Ho-hum. With no fresh catalysts to price in, Asian session market traders took cues from their previous sessions’ counterparts.
- CAD pushed higher on NAFTA updates
- Senate confirms Richard Clarida as Fed Vice Chair
Canada ready to play nice with NAFTA friends?
Analysts have been talking about how the U.S.-Mexico bilateral trade deal will affect Canada’s prospects almost as soon as the development was announced.
Markets were hopeful that Canadian Foreign Minister Chrystia Freeland and her team could negotiate a deal instead of falling into a tariff battle with the world’s largest economy.
Well, earlier today Globe and Mail cited “people in government and industry familiar with the deal-making” and hinted that Ottawa is “ready to make concessions.”
Apparently, Canada is willing to provide more access to its dairy market and maybe loosen up its intellectual property rules that would grant stricter protections to pharmaceutical patents.
In return, Canada wants to save NAFTA’s dispute-settlement system that allows countries to challenge each others’ duties at binational trade panels.
But there’s a catch. Washington reportedly wants Freeland and her team to sign a deal by Friday or President Trump could walk away from NAFTA altogether and just work with Mexico. What’s more, the POTUS could also make tariffs rain on Canada’s auto exports.
The U.S. and Canada have three days to work it out, but for now, Globe and Mail’s report is keeping market players optimistic.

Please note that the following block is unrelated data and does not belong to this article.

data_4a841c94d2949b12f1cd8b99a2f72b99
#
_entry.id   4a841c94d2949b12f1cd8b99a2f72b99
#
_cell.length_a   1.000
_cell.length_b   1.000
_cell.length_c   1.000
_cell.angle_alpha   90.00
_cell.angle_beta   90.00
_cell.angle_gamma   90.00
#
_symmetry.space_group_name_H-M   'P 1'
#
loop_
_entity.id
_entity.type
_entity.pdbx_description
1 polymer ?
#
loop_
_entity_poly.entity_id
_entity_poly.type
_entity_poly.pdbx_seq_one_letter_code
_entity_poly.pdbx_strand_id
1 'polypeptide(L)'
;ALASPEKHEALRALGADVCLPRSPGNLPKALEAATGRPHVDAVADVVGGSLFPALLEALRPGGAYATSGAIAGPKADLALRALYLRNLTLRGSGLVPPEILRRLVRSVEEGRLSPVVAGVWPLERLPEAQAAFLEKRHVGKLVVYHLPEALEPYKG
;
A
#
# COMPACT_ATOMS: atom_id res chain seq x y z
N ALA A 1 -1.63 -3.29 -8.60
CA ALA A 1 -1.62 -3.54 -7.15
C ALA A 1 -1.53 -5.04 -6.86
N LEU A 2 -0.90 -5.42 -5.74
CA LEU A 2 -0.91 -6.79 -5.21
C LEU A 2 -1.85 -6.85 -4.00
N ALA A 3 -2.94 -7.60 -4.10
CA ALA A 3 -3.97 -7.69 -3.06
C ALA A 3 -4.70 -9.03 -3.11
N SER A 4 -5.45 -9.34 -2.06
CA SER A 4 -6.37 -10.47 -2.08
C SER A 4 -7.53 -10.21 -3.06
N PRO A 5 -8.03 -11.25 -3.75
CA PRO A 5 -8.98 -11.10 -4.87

Overall risk appetite
There were no fresh catalysts to rock the markets today, so Asian session traders played catch up to the previous sessions’ price action.
If you recall, everyone and his momma were happy that the U.S. and Mexico were able to hammer out a deal. It also didn’t hurt that latest economic data pointed to higher confidence among U.S. consumers.
- Nikkei is up by 0.53% to 22,935.0
- A SX 200 is up by 0.65% to 6,345.8
- Shanghai index is down by 0.35% to 2,768.228
- Hang Seng is up by 0.23% to 28,415.6
Commodity prices also extended their gains, with gold taking advantage of a bit of dollar aversion while oil prices recovered from their U.S. session losses.
- Gold is up by 0.25% to $1,203.90 per troy ounce
- Brent crude oil is up by 0.07% to $75.93 per barrel
- U.S. WTI is up by 0.04% to $68.52 per barrel
Major Market Mover(s):
The Loonie received support after a report hinted that Canada is ready and willing to give in to some of the U.S.’ more important demands in favor of a deal.
USD/CAD is down by 24 pips (-0.18%) to 1.2908; CAD/JPY is up by 23 pips (+0.26%) to 86.19; EUR/CAD is down by 28 pips (-0.19%) to 1.5094; GBP/CAD is down by 38 pips (-0.23%) to 1.6609, AUD/CAD is down by 10 pips (-0.10%) to .9479; NZD/CAD is down by 10 pips (-0.11%) to .8663, and CAD/CHF is up by 18 pips (+0.24%) to .7565.
AUD and NZD
A combination of dollar weakness, overall risk appetite, and a steady yuan all helped boost commodity-related currencies like the Aussie and Kiwi.
AUD/USD is up by 6 pips (+0.08%) to .7344; AUD/JPY is up by 12 pips (+0.15%) to 81.70; AUD/CHF is up by 9 pips (+0.12%) to .7171; EUR/AUD is down by 12 pips (-0.07%) to 1.5923; GBP/AUD is down by 19 pips (-0.11%) to 1.7522, and AUD/NZD is up by 5 pips (+0.04%) to 1.0941.
NZD/USD is up by 4 pips (+0.06%) to .6712; NZD/JPY is up by 11 pips (+0.14%) to 74.68; NZD/CHF is up by 8 pips (+0.12%) to .6554, and GBP/NZD is down by 16 pips (-0.08%) to 1.9172.
Watch Out For:
- 5:00 am GMT: Japan’s consumer confidence (43.4 expected, 43.5 previous)
- 6:00 am GMT: Germany’s GsK consumer climate to remain at 10.6?
- 6:45 am GMT: France’s consumer spending (0.3% expected, 0.1% previous)
- 6:45 am GMT: France’s preliminary GDP (q/q) (0.2% expected and previous)
- 8:00 am GMT: Credit Suisse economic expectations